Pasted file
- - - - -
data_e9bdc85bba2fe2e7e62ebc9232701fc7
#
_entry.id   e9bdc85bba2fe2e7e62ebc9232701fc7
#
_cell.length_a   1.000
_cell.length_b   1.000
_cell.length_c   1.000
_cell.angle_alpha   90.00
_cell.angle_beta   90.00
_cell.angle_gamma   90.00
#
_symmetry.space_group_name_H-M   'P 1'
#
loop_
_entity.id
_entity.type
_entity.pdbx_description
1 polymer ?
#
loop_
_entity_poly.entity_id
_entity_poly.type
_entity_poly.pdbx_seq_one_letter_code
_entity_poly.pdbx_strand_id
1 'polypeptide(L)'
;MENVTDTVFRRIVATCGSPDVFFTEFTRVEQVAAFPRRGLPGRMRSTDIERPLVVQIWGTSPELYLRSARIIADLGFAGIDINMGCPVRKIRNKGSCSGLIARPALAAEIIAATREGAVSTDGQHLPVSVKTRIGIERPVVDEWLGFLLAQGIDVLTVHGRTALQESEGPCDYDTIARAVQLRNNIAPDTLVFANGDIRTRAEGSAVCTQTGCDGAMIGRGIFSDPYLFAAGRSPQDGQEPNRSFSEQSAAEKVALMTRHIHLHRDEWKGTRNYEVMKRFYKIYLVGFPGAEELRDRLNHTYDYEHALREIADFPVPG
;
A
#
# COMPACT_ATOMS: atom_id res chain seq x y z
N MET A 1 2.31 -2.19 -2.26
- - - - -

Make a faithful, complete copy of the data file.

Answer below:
data_e9bdc85bba2fe2e7e62ebc9232701fc7
#
_entry.id   e9bdc85bba2fe2e7e62ebc9232701fc7
#
_cell.length_a   1.000
_cell.length_b   1.000
_cell.length_c   1.000
_cell.angle_alpha   90.00
_cell.angle_beta   90.00
_cell.angle_gamma   90.00
#
_symmetry.space_group_name_H-M   'P 1'
#
loop_
_entity.id
_entity.type
_entity.pdbx_description
1 polymer ?
#
loop_
_entity_poly.entity_id
_entity_poly.type
_entity_poly.pdbx_seq_one_letter_code
_entity_poly.pdbx_strand_id
1 'polypeptide(L)'
;MENVTDTVFRRIVATCGSPDVFFTEFTRVEQVAAFPRRGLPGRMRSTDIERPLVVQIWGTSPELYLRSARIIADLGFAGIDINMGCPVRKIRNKGSCSGLIARPALAAEIIAATREGAVSTDGQHLPVSVKTRIGIERPVVDEWLGFLLAQGIDVLTVHGRTALQESEGPCDYDTIARAVQLRNNIAPDTLVFANGDIRTRAEGSAVCTQTGCDGAMIGRGIFSDPYLFAAGRSPQDGQEPNRSFSEQSAAEKVALMTRHIHLHRDEWKGTRNYEVMKRFYKIYLVGFPGAEELRDRLNHTYDYEHALREIADFPVPG
;
A
#
# COMPACT_ATOMS: atom_id res chain seq x y z
N MET A 1 2.31 -2.19 -2.26